For runners struggling with pain or injury, it can often be confusing as to what type of health professional to visit. In a previous article we considered the difference between a sports therapist, physiotherapist, osteopath and chiropractor but experience shows that at the end most of us do not care what the therapist has studied, as long as they can fix us. And here lies the problem. The belief that the human body can be ‘fixed’ by a therapist’s hands is probably one of the main reasons that so many runners struggle with delayed recovery or re-injury;
You Are Not A Car
It’s a neat comparison: when our car has an issue, we take it to a mechanic; when our body has an issue we take it to a therapist. After all, it’s called biomechanics for a reason isn’t it? Sadly, our body is nothing like a car and despite the fact that mechanics does make up most of the word biomechanics, the bio part that precedes it negates the validity of any comparison between the human body with a chunk of metal.
The typical car contains some 30,000 parts. The mechanical process that makes cars move is essentially the same in most cars. If certain parts become damaged, the process halts; if the parts are fixed or replaced then the process resumes. The human brain alone has over 100 billion nerve cells, each one putting the bio into biomechanics. In contrast to a car, the human body has the capacity to adapt, so in reality it is far more resilient than any car. When subjected to stress, the human body gets better at dealing with that stress (as long as it is given enough time for recovery). This is how we progress from managing to run no more than 5km to successfully completing a marathon.
The frequently used ‘you’re out of alignment’ explanation for pain is a good example of how comparing our body to a car leads us down erroneous paths of non evidence based assessment, treatment & ‘correctional’ exercise. Just because the wheels on a car need balancing does not mean our legs are supposed to be the same length. When it comes to living things, asymmetry is just as common in nature as symmetry (if not more), and there is abundant research showing how asymmetry is not linked to pain.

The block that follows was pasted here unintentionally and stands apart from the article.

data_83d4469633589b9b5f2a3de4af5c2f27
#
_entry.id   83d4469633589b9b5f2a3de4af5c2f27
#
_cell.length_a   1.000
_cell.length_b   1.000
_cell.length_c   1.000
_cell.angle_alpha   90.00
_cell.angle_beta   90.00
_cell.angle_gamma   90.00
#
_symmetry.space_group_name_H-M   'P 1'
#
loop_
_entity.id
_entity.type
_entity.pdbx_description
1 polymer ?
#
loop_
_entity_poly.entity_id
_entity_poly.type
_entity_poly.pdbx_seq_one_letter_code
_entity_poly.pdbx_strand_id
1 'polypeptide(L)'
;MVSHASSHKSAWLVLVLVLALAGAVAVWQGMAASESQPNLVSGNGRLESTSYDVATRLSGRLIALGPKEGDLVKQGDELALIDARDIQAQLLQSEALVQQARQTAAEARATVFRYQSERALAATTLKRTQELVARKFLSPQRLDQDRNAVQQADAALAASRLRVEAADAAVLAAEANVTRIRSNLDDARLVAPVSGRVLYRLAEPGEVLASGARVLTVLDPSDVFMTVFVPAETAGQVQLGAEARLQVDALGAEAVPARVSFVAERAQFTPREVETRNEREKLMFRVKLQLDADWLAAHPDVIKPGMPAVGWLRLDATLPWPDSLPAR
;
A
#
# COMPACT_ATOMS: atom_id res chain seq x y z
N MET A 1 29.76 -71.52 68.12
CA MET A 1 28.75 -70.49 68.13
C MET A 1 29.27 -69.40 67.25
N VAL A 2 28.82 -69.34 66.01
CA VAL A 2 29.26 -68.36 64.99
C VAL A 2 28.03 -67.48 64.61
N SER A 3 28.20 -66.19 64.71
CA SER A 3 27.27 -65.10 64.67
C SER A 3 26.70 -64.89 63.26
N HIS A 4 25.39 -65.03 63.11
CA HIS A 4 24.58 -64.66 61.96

Recovery and Dependency
Modern pain science suggests that the tendency to disconnect ourselves from responsibility and place ourselves in the hands of a therapist so they can ‘fix’ us can actually slow down our recovery. Lying on a treatment couch whilst a therapist rubs, twists, pulls and pokes us may result in us leaving the clinic pain free, limping less, able to lift our shoulder, turn our head, etc. but as many of us are probably all too aware this ‘fix’ can often be temporary. So we go for another session of treatment, and another. Research actually suggests that stronger our belief that the actions of the therapist are ‘fixing’ us, e.g. having our spines ‘clicked back into position’, the higher the danger of us becoming dependent on their help, until months or even years have passed of us getting ‘fixed’ without actually getting fixed!
So We Should Avoid Therapists?
No, that is most definitely NOT what I am saying. As a runner there is a lot you can do to manage pain in the initial onset but as a general rule if the pain has lasted over four days or is forcing a change to the way you move, you should definitely go seek advice from a health professional. However, the key word is advice. Yes, therapists have many ways of helping reduce pain and increase movement but the most important role of a therapist is to help you manage yourself. This should include explanation and education as to what is going on, and most importantly provision of a clear, structured plan detailing what you need to be doing/not doing over a specified time period to start fixing yourself.
A Closer Look At The Brain
In order to help you understand why you taking control is so important when it comes to dealing with pain and injury, we need to take a closer look at how neuroscience is changing our understanding of manual therapy. Deep tissue massage, myofascial work, mobilisations, stretching, acupuncture – all of these can serve to help decrease pain and increase mobility in the short term. However, despite the traditional belief that these techniques directly affect our muscles, tendons, ligaments and fascia, modern research suggests that the changes in tension, mobility and pain we experience after these manual treatments are more likely to be the product of temporary changes to the nervous system. In other words, although having a therapist rub, twist, pull and poke us may make us feel better and closer to being ‘fixed’, it is unlikely the treatment alone will provide a long term solution. To promote long term changes, you need to be in control, you need to be the one doing the moving.